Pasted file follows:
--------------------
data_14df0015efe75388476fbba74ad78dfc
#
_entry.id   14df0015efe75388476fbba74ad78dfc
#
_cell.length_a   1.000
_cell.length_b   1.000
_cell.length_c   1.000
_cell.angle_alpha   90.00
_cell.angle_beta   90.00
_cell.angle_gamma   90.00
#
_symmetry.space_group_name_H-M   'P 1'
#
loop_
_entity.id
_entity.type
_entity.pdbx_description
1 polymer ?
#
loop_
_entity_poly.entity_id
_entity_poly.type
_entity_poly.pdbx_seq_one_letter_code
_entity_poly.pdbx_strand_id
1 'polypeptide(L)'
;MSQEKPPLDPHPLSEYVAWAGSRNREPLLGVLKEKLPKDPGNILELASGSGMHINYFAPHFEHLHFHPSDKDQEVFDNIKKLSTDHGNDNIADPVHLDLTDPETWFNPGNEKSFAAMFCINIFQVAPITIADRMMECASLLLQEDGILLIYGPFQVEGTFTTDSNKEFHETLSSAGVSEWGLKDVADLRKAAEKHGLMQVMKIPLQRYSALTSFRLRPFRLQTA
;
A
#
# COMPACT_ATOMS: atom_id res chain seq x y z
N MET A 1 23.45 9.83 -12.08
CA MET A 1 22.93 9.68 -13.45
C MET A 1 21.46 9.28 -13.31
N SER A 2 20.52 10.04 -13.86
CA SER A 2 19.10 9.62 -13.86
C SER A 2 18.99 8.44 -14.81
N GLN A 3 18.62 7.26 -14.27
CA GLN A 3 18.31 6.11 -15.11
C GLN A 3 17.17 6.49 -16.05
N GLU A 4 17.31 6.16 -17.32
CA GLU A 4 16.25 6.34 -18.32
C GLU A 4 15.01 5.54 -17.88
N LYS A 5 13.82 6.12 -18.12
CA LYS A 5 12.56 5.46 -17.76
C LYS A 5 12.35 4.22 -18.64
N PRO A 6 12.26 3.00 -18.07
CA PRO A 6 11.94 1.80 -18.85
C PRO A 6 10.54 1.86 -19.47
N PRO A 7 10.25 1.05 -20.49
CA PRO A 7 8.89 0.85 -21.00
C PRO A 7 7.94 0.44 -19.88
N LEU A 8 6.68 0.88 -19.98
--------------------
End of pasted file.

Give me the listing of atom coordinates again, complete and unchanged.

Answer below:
data_14df0015efe75388476fbba74ad78dfc
#
_entry.id   14df0015efe75388476fbba74ad78dfc
#
_cell.length_a   1.000
_cell.length_b   1.000
_cell.length_c   1.000
_cell.angle_alpha   90.00
_cell.angle_beta   90.00
_cell.angle_gamma   90.00
#
_symmetry.space_group_name_H-M   'P 1'
#
loop_
_entity.id
_entity.type
_entity.pdbx_description
1 polymer ?
#
loop_
_entity_poly.entity_id
_entity_poly.type
_entity_poly.pdbx_seq_one_letter_code
_entity_poly.pdbx_strand_id
1 'polypeptide(L)'
;MSQEKPPLDPHPLSEYVAWAGSRNREPLLGVLKEKLPKDPGNILELASGSGMHINYFAPHFEHLHFHPSDKDQEVFDNIKKLSTDHGNDNIADPVHLDLTDPETWFNPGNEKSFAAMFCINIFQVAPITIADRMMECASLLLQEDGILLIYGPFQVEGTFTTDSNKEFHETLSSAGVSEWGLKDVADLRKAAEKHGLMQVMKIPLQRYSALTSFRLRPFRLQTA
;
A
#
# COMPACT_ATOMS: atom_id res chain seq x y z
N MET A 1 23.45 9.83 -12.08
CA MET A 1 22.93 9.68 -13.45
C MET A 1 21.46 9.28 -13.31
N SER A 2 20.52 10.04 -13.86
CA SER A 2 19.10 9.62 -13.86
C SER A 2 18.99 8.44 -14.81
N GLN A 3 18.62 7.26 -14.27
CA GLN A 3 18.31 6.11 -15.11
C GLN A 3 17.17 6.49 -16.05
N GLU A 4 17.31 6.16 -17.32
CA GLU A 4 16.25 6.34 -18.32
C GLU A 4 15.01 5.54 -17.88
N LYS A 5 13.82 6.12 -18.12
CA LYS A 5 12.56 5.46 -17.76
C LYS A 5 12.35 4.22 -18.64
N PRO A 6 12.26 3.00 -18.07
CA PRO A 6 11.94 1.80 -18.85
C PRO A 6 10.54 1.86 -19.47
N PRO A 7 10.25 1.05 -20.49
CA PRO A 7 8.89 0.85 -21.00
C PRO A 7 7.94 0.44 -19.88
N LEU A 8 6.68 0.88 -19.98